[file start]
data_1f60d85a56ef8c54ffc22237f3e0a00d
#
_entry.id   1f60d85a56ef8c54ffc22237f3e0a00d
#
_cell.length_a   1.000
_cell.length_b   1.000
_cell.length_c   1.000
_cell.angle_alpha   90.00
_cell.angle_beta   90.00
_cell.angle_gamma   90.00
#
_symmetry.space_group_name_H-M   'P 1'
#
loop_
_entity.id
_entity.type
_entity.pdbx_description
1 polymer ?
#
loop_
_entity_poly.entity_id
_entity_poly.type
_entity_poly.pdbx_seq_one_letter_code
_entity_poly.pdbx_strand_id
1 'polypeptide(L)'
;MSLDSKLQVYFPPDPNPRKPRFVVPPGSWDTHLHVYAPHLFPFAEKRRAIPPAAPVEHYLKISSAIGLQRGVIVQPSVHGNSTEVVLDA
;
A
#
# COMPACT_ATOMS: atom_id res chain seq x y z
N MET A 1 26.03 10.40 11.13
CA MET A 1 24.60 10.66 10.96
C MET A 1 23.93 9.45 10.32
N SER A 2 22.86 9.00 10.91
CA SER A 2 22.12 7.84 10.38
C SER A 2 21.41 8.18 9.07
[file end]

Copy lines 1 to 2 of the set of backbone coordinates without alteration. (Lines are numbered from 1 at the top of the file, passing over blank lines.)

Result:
data_1f60d85a56ef8c54ffc22237f3e0a00d
#